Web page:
The trans-Neptunian planet hypothesis has been advanced in several forms by a number of astronomers, including Rodney Gomes and Patryk Lykawka. One scenario involves perturbations of Sedna's orbit by a hypothetical planetary-sized body in the Hills cloud. Recent simulations show that Sedna's orbital traits could be explained by perturbations by a Neptune-mass object at 2,000 AU (or less), a Jupiter-mass (MJ) at 5,000 AU, or even an Earth-mass object at 1,000 AU. Computer simulations by Patryk Lykawka have suggested that Sedna's orbit may have been caused by a body roughly the size of Earth, ejected outward by Neptune early in the Solar System's formation and currently in an elongated orbit between 80 and 170 AU from the Sun. Mike Brown's various sky surveys have not detected any Earth-sized objects out to a distance of about 100 AU. However, it is possible that such an object may have been scattered out of the Solar System after the formation of the inner Oort cloud.
Caltech researchers Konstantin Batygin and Mike Brown have found evidence of a giant planet with a highly eccentric orbit in the outer Solar System. The object, which the researchers have nicknamed Planet Nine, has a mass about 10 times that of Earth and orbits about 20 times farther from the Sun on average than does Neptune (which orbits the Sun at an average distance of 30.1 astronomical units (4.50×109 km)). In fact, it would take this new planet between 10,000 and 20,000 years to make just one full orbit around the Sun. The researchers hypothesised the planet's existence through mathematical modeling and computer simulations, but have not yet observed the object directly.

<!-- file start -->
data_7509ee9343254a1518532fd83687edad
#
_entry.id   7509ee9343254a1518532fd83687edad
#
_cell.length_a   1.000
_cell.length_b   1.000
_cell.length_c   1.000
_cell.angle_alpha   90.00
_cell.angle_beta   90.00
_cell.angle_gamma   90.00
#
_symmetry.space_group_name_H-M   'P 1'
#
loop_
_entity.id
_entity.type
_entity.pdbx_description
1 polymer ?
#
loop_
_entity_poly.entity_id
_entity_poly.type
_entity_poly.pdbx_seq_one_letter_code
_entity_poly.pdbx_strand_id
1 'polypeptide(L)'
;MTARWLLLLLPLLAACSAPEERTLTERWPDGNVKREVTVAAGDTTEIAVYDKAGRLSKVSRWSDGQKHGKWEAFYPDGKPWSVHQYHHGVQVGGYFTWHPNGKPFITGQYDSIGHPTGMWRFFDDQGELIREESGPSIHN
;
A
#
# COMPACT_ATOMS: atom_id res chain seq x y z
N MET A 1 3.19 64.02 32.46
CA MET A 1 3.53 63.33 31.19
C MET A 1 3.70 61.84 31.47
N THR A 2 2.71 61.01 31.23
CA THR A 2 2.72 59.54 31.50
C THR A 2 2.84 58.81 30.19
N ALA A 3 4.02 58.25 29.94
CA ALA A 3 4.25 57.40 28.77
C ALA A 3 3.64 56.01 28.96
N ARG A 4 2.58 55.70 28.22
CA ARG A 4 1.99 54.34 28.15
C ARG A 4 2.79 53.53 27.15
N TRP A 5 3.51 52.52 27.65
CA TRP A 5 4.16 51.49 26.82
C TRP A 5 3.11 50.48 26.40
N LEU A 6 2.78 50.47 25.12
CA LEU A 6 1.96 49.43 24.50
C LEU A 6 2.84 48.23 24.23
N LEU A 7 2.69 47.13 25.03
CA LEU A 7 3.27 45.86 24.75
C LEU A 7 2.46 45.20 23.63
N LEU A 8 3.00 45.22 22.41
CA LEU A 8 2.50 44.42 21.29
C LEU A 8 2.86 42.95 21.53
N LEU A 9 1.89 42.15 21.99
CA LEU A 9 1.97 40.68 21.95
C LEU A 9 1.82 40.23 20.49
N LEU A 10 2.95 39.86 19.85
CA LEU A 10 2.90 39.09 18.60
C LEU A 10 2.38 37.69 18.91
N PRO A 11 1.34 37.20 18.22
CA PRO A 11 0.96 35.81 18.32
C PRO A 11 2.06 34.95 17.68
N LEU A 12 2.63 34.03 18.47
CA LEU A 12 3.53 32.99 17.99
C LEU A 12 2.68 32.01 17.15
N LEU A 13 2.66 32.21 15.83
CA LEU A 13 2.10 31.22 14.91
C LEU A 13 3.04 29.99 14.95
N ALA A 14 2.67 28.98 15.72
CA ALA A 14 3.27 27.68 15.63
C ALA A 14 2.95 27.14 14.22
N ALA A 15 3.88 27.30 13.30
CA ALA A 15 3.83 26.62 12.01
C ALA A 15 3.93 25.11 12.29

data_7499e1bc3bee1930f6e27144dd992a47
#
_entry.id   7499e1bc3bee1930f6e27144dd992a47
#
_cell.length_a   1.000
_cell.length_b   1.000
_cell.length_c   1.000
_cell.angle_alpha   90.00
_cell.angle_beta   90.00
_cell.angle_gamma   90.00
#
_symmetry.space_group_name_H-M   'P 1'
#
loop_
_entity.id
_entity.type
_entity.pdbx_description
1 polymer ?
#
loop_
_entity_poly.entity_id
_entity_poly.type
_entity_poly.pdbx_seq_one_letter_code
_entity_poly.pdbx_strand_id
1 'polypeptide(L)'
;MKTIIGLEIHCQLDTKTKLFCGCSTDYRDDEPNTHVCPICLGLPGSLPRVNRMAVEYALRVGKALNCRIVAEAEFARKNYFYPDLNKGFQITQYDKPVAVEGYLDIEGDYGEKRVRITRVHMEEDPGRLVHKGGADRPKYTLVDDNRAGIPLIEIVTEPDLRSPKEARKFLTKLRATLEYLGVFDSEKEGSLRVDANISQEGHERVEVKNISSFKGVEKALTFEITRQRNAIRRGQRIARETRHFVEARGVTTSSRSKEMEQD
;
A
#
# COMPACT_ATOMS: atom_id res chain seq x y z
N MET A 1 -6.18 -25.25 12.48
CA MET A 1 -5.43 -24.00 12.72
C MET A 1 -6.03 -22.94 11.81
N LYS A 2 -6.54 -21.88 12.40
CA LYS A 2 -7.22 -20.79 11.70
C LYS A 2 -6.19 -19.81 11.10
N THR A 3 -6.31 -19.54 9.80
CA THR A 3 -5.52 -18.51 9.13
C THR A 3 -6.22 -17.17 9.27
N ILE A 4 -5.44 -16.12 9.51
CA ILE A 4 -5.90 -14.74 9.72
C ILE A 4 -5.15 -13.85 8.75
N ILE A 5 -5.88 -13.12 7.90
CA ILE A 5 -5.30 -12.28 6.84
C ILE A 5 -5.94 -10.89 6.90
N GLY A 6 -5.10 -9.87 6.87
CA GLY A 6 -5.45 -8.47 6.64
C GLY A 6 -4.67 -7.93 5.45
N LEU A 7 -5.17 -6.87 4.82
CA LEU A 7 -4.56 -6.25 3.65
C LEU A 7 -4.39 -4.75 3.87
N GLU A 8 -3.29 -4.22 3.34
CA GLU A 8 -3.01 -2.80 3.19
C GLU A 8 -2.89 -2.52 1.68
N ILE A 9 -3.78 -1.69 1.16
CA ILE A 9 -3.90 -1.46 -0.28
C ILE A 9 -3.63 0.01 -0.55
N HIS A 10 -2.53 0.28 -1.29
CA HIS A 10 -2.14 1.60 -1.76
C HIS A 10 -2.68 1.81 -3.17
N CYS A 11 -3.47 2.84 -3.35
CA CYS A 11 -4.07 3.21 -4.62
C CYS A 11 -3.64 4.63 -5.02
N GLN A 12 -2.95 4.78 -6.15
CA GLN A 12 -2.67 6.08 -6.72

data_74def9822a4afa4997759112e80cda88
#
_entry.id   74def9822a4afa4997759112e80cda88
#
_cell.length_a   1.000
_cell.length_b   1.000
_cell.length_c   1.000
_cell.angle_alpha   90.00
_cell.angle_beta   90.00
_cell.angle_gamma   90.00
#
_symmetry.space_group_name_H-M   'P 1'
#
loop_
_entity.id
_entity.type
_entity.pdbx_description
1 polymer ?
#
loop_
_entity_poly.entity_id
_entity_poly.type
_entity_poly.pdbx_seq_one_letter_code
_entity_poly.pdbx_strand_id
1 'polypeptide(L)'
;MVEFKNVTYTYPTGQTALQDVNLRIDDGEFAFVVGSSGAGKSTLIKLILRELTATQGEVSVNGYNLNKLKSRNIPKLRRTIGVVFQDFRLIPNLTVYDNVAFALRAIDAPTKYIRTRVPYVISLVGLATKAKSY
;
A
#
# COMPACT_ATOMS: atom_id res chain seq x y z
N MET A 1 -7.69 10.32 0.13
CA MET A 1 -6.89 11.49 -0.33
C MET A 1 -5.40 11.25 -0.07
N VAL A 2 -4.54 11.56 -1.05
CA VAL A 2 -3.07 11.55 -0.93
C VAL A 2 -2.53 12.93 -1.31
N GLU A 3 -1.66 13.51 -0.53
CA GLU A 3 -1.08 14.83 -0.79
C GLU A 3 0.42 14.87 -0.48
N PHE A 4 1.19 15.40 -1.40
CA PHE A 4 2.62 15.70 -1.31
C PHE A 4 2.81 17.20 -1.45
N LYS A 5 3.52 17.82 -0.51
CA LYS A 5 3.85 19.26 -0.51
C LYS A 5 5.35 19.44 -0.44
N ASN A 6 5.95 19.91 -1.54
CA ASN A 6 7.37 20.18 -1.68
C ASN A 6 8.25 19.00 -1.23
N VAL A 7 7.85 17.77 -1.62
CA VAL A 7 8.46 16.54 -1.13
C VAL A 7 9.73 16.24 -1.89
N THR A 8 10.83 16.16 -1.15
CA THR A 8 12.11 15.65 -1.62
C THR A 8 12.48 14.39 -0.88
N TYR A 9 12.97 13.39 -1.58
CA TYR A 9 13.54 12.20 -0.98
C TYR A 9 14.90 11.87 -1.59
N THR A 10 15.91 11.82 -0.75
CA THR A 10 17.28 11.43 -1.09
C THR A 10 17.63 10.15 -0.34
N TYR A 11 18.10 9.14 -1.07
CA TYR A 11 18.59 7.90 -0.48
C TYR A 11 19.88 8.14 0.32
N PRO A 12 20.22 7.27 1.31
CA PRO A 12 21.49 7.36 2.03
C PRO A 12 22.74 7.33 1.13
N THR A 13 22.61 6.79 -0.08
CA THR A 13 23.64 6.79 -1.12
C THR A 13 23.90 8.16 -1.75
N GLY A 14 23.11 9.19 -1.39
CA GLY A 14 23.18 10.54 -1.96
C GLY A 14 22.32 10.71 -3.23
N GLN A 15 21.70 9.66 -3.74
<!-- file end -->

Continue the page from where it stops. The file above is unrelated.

It has been suggested that Sedna's orbit is the result of influence by a large binary companion to the Sun, thousands of AU distant. One such hypothetical companion is Nemesis, a dim companion to the Sun that has been proposed to be responsible for the supposed periodicity of mass extinctions on Earth from cometary impacts, the lunar impact record, and the common orbital elements of a number of long-period comets. However, to date no direct evidence of Nemesis has been found, and many lines of evidence (such as crater counts), have thrown its existence into doubt. John J. Matese and Daniel P. Whitmire, longtime proponents of the possibility of a wide binary companion to the Sun, have suggested that an object of 5 MJ lying at roughly 7,850 AU from the Sun could produce a body in Sedna's orbit.
Morbidelli and Kenyon have also suggested that Sedna did not originate in the Solar System, but was captured by the Sun from a passing extrasolar planetary system, specifically that of a brown dwarf about 1/20th the mass of the Sun (M☉).
Sedna's highly elliptical orbit means that the probability of its detection was roughly 1 in 80, which suggests that, unless its discovery was a fluke, another 40–120 Sedna-sized objects would exist within the same region. Another object, 2000 CR105, has a similar but less extreme orbit: it has a perihelion of 44.3 AU, an aphelion of 394 AU, and an orbital period of 3,240 years. It may have been affected by the same processes as Sedna.